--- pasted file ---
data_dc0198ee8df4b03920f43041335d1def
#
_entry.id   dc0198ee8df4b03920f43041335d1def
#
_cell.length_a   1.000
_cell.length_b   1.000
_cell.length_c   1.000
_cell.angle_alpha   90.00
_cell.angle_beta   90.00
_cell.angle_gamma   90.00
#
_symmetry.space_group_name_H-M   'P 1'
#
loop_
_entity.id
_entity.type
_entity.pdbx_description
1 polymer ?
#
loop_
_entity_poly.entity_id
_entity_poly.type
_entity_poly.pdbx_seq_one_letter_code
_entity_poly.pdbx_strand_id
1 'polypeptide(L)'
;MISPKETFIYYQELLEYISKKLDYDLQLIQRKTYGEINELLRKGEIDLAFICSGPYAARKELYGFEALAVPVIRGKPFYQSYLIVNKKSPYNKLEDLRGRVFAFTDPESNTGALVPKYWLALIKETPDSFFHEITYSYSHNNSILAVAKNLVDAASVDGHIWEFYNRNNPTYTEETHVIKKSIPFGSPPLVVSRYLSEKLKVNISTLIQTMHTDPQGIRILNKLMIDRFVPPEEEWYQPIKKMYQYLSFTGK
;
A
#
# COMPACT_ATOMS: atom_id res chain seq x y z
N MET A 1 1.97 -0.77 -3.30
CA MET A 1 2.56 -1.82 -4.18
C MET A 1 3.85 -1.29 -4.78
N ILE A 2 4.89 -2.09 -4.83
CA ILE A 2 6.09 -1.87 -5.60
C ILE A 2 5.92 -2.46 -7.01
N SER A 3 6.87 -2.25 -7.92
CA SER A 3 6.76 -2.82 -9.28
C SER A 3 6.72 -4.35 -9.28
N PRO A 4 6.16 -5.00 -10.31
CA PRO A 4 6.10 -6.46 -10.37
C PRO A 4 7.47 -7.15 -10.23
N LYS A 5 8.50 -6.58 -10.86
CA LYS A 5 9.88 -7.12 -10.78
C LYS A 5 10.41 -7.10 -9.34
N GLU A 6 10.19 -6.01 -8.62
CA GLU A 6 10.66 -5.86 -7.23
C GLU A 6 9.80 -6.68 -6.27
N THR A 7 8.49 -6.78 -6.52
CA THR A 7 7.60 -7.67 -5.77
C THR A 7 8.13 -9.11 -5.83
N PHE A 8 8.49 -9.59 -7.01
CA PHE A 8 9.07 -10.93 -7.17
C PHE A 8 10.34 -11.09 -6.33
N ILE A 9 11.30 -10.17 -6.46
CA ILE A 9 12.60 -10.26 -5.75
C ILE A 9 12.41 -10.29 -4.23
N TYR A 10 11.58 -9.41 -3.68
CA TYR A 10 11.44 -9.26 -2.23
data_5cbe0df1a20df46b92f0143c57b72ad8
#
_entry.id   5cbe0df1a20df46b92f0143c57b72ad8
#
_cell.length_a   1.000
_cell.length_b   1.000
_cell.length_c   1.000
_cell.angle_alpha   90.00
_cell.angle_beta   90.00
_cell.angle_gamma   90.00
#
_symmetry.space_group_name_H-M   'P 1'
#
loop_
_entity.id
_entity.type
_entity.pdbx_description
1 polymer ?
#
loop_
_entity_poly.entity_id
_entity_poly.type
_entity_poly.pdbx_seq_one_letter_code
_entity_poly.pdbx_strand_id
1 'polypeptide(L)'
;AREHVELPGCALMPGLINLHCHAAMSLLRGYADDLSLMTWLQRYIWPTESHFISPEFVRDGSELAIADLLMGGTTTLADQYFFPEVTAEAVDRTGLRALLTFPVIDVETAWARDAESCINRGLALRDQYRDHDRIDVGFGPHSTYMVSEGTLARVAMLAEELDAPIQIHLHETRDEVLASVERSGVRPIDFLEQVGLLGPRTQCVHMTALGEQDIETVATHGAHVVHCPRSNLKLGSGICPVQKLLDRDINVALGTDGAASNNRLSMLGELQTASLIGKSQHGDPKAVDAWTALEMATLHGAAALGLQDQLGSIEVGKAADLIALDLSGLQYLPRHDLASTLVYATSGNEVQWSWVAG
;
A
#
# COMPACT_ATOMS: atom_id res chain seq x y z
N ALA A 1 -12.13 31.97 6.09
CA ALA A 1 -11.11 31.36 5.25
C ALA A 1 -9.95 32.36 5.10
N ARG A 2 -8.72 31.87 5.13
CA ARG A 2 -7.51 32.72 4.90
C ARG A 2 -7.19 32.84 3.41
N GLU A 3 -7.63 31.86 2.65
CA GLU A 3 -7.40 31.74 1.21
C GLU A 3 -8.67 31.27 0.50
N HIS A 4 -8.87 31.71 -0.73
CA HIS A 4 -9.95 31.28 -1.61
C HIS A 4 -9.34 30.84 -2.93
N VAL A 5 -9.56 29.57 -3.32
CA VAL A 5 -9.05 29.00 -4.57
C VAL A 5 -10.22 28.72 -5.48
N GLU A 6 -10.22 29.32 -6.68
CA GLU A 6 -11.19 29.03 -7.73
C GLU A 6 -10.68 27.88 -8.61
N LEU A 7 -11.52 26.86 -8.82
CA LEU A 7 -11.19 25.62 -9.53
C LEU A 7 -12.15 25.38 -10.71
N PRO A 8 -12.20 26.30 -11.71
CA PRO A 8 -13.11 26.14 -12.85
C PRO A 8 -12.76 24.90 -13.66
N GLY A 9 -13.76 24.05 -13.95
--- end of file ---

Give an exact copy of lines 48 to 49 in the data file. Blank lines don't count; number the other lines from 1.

C GLU A 6 9.80 -6.68 -6.27
N THR A 7 8.49 -6.78 -6.52